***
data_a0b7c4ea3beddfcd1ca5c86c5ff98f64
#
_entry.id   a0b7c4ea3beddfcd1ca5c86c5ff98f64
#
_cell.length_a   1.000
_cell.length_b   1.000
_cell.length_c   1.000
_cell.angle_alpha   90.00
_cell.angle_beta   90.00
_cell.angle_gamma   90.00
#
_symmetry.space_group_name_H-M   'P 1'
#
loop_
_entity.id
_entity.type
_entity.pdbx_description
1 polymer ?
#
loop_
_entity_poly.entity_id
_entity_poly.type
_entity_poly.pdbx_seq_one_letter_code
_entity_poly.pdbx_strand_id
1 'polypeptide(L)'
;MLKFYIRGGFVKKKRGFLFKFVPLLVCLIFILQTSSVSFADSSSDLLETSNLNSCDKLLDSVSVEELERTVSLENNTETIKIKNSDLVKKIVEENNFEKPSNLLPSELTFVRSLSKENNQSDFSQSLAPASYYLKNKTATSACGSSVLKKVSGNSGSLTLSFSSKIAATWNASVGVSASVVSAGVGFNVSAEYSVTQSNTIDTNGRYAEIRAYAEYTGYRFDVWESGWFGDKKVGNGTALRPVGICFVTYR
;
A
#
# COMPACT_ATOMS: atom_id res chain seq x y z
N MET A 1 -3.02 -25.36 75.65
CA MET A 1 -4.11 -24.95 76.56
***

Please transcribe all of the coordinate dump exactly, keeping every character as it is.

data_a0b7c4ea3beddfcd1ca5c86c5ff98f64
#
_entry.id   a0b7c4ea3beddfcd1ca5c86c5ff98f64
#
_cell.length_a   1.000
_cell.length_b   1.000
_cell.length_c   1.000
_cell.angle_alpha   90.00
_cell.angle_beta   90.00
_cell.angle_gamma   90.00
#
_symmetry.space_group_name_H-M   'P 1'
#
loop_
_entity.id
_entity.type
_entity.pdbx_description
1 polymer ?
#
loop_
_entity_poly.entity_id
_entity_poly.type
_entity_poly.pdbx_seq_one_letter_code
_entity_poly.pdbx_strand_id
1 'polypeptide(L)'
;MLKFYIRGGFVKKKRGFLFKFVPLLVCLIFILQTSSVSFADSSSDLLETSNLNSCDKLLDSVSVEELERTVSLENNTETIKIKNSDLVKKIVEENNFEKPSNLLPSELTFVRSLSKENNQSDFSQSLAPASYYLKNKTATSACGSSVLKKVSGNSGSLTLSFSSKIAATWNASVGVSASVVSAGVGFNVSAEYSVTQSNTIDTNGRYAEIRAYAEYTGYRFDVWESGWFGDKKVGNGTALRPVGICFVTYR
;
A
#
# COMPACT_ATOMS: atom_id res chain seq x y z
N MET A 1 -3.02 -25.36 75.65
CA MET A 1 -4.11 -24.95 76.56